FAILURE OF THE GANGA
The Ganga Action Plan launched by the
Government of India with much fanfare has failed miserably in its objectives.
The pollution levels in Ganga are either same or even higher. What is worse, the
authorities, viz. the Jal Nigam and the State and Central Governments refuse to acknowledge
the failure, not to speak of taking corrective action.
Here is a brief of the Ganga Action Plan
and the findings of the Sankat Mochan Foundation:
Hundred of millions of people of India live in cities
situated on the banks of the river Ganga. Many of these cities have
population of over a million each and are also heavily industrialized. The
threat to the ecosystem of Ganga caused by the sewage and industrial
effluents was realised by the Government of India in 1986. The Ganga
Action Plan was launched in that year. But it has miserably failed to meet
the expectations of the people and even of its planners.
The Sankat Mochan Foundation found that the schemes for
Varanasi under the GAP Phase-I suffered from several shortcomings. Some
major ones are:
The sewage pump at Konia
terminal, when run to its capacity causes heavy surcharging of the old trunk
sewer. It causes erosion of the sewer linings and also spillage of sewage
from manholes in low-lying areas of the city.
Over 115 mld sewage, which could
be easily handled by the Konia Terminal, is actually being diverted to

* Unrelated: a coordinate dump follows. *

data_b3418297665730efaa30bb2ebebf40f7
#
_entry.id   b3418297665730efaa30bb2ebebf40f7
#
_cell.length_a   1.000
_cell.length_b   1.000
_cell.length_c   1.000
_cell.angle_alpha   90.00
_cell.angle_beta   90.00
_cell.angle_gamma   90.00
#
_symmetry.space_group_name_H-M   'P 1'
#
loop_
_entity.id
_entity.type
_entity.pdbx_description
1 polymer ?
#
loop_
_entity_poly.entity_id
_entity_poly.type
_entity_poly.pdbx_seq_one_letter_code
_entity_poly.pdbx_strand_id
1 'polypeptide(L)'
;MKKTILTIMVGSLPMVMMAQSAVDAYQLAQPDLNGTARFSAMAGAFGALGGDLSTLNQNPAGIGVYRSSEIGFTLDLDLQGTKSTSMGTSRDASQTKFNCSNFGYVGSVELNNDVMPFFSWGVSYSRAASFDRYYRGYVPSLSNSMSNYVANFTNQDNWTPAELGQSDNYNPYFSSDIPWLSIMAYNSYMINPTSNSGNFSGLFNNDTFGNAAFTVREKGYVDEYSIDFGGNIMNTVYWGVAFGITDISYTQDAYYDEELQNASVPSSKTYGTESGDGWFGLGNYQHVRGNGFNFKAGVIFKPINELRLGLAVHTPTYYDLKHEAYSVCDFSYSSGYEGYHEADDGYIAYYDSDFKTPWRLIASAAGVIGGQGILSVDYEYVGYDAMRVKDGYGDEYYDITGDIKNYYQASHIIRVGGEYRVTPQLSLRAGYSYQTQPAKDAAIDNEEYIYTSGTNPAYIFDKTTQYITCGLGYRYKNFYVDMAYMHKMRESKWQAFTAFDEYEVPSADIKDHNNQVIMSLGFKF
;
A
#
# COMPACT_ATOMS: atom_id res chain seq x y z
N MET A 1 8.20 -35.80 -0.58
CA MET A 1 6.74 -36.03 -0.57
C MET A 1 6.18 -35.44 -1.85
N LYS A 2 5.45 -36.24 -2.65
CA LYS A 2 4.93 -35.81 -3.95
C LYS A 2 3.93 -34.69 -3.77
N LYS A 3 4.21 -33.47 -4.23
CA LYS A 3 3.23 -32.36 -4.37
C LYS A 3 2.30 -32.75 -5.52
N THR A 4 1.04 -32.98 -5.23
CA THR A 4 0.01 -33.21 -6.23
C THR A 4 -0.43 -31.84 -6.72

Dinapur Sewage Treatment Plant. the Dinapur STP can handle only 80 mld,
resulting in by-passing of 35 mld untreated sewage into Varuna and
eventually into Ganga. This is also very expensive in terms of energy consumption.
Power breakdowns, which are
common in Varanasi, causes a sudden back pressure in the system and massive spillage
of sewage onto the roads and streets of the city.
The plant at Dimapur has to be
shut down completely during monsoons. Thus for three to four months in a
year all the sewage goes untreated.
The biogas generator in the
Dinapur STP does not function hence the plant is ineffective due to shortage
of power. Tens of millions of Rupees have been wasted on its construction,
while the villages around the Dinapur STP suffer from polluted water, water
borne diseases and mosquitoes.
The realities of the GAP Phase-I Schemes for Varanasi
BOD in the religious bathing area remains dangerously high
even after completion of the GAP I. The BOD is as high as 25 mg/l at the
confluence of Ganga and Varuna.
The fecal coliform varied from 70000
to 1.5 million/100ml. The BOD and the fecal coliform levels increase from
upstream to downstream as more and more untreated sewage enters the river.
values when compared with those six kilometers upstream of Assi are an eye
opener. The figures in this area, where the city of Varanasi starts and no point
discharges of effluents take place are 2mg/l of BOD and undetectable fecal
Even in the treated sewage coming out from the Dimapur
the BOD is dangerously high at 50mg/l against a maximum permissinle value of
20mg/l. Suspended solids are 100mg/l. Fecal coliform levels remain as high as
that entering the STP, since there is no arrangement for controlling it.